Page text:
Next, but yet not close, to the doctor walked as handsome a young fellow as Mr. Beck had ever set eyes on, and Mr. Beck was a fair judge of a good figure of a man or a woman. He was clean built and active-looking, with crisp, curling dark hair, and blue-black Irish eyes. Unlike the doctor, he wore none of "the trappings and the suits of woe." But there was upon his face a cloud of sadness and discontent which, however suitable to the occasion, seemed foreign to the man.

The procession closed with a stout, elderly woman. Though the glorious autumn sunshine was hot in the throbbing air, and on the dry, white road, she wore a plaid woollen shawl over her head, and a heavy blue cloth cloak over her shoulders. She fingered her beads devoutly as she walked, but her eyes were all the time fixed with a pitying look on the well-set head and broad, straight shoulders of the young man in front of her.

Mr. Beck crept down the hill, back-pedalling steadily, and reached the foot as the funeral moved into the graveyard. He set his machine against the gatepost, leant comfortably beside it and waited patiently till the brief function which gives man back to the earth was over.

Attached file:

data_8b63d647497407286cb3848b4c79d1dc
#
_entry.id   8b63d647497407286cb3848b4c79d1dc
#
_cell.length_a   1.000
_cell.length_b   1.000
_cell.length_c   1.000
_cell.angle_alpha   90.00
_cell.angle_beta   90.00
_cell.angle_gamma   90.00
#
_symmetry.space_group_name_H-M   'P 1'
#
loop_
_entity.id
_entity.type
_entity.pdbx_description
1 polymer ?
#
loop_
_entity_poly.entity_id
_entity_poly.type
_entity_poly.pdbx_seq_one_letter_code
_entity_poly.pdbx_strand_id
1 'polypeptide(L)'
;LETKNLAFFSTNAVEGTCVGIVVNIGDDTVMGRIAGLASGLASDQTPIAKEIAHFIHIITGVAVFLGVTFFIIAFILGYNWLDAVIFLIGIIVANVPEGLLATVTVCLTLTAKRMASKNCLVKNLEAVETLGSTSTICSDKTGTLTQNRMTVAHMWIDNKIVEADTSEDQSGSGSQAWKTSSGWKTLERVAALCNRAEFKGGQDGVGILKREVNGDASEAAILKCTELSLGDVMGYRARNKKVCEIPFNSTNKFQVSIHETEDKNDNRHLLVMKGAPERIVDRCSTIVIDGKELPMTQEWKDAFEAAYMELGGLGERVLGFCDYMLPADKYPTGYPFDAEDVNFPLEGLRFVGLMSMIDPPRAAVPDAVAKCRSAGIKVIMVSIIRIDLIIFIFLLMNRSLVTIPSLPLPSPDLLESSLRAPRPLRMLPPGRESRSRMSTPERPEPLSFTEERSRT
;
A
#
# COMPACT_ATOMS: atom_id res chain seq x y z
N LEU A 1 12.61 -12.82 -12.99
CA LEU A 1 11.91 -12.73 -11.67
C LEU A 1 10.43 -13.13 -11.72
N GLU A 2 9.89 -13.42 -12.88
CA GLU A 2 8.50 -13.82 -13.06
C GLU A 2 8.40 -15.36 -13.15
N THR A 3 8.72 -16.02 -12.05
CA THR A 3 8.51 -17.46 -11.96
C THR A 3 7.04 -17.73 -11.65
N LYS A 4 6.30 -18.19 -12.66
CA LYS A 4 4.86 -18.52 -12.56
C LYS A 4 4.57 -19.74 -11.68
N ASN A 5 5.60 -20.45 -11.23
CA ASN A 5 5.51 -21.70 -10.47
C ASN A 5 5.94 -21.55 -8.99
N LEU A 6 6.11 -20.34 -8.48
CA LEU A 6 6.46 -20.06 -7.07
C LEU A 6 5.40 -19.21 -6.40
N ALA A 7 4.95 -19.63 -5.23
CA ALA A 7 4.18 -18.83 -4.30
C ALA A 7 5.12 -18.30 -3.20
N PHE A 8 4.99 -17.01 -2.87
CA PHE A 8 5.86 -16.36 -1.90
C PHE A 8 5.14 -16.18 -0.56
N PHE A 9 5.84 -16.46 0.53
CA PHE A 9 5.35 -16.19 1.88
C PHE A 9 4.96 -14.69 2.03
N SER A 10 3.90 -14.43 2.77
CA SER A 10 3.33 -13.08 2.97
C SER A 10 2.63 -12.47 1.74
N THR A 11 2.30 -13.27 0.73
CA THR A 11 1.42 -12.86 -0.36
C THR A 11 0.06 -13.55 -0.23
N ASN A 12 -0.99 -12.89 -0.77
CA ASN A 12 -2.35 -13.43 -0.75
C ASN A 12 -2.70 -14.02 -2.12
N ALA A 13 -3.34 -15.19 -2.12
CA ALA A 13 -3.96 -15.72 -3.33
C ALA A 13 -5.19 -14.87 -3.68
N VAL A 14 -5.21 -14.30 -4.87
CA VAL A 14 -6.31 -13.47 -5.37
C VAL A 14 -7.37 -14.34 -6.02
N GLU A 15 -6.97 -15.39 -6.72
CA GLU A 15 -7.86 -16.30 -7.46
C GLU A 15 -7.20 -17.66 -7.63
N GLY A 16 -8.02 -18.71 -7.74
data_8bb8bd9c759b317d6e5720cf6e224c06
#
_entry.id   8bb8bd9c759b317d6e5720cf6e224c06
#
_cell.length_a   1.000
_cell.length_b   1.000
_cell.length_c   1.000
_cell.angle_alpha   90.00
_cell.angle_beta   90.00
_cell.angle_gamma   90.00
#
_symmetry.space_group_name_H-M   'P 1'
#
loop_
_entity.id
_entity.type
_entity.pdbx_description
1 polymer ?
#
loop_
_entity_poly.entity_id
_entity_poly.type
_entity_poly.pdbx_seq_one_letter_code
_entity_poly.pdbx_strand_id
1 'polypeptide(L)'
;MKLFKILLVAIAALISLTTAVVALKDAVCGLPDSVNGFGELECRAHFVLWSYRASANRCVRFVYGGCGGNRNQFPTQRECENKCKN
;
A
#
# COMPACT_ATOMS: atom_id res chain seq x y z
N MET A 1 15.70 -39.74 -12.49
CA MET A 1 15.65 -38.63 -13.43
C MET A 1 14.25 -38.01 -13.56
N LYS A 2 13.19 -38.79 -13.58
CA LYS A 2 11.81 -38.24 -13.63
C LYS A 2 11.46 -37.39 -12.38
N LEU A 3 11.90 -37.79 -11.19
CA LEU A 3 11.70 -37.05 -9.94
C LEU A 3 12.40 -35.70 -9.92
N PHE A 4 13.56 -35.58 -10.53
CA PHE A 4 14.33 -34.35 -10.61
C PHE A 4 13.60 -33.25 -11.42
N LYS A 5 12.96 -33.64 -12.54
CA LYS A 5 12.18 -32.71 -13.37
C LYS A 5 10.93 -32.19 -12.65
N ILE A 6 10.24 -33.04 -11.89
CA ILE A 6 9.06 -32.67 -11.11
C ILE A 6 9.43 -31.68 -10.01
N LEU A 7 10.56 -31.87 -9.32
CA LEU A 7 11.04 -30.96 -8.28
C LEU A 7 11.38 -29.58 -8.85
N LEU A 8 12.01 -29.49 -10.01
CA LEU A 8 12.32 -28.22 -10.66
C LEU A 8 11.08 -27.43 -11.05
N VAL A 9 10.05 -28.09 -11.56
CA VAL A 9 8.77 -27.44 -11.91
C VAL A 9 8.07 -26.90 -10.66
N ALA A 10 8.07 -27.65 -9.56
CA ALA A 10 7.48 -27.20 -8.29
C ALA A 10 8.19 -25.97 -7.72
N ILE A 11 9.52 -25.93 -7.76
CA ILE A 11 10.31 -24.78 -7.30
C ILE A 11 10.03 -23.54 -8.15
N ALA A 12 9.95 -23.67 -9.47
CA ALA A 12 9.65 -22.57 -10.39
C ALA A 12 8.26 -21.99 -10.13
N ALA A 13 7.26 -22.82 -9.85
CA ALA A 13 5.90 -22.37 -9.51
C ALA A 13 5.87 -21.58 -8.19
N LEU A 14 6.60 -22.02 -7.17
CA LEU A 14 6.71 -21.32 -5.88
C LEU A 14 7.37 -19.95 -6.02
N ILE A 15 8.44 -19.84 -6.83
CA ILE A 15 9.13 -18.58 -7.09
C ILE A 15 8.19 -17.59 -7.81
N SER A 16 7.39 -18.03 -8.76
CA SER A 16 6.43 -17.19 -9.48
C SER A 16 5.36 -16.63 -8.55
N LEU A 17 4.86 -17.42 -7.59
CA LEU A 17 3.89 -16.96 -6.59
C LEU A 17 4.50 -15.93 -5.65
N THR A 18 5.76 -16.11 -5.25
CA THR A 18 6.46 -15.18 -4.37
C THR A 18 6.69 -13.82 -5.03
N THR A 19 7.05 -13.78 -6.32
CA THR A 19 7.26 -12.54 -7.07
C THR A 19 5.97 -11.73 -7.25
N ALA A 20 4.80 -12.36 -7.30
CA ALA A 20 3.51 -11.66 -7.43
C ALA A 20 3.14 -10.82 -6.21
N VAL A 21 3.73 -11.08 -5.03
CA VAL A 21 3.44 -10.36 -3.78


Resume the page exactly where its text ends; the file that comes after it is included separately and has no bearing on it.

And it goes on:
He had a good look at the two male mourners as they passed out, turning off, without speaking to each other, in different directions. The woman waited to say "a mouthful" prayer over the newly-made grave. When at last she came out Mr. Beck addressed her.

"Beg pardon, ma'am," he said, with that good-natured simplicity of manner which always impressed strangers so favourably, "but I am a stranger in the town, and perhaps you would be kind enough to direct me to the best hotel?"


"Perhaps you would be kind enough to direct me to the best hotel?"

"Well, then, bad is the best of them," she answered civilly. "There's Boylan's public-house, that was three weeks ago. It's a 'high-class hotel' it is now, it you plaze. High-class, inagh! 'Throth, there is nothing high-class about it, I'm thinkin', barring the bills; and there's——"

"A very quiet place is all that I want."

"You'll be stayen' some time?"

"A fortnight, I expect."

"Well, then, if that's the way with you maybe I could do for you meself. There's the two rooms that he lived in," she jerked her thumb in the direction of the churchyard, "goin' on thirty years. They're clane and daycint anyhow, though it's meself that sez it that shouldn't say it, and not too dear in the rent."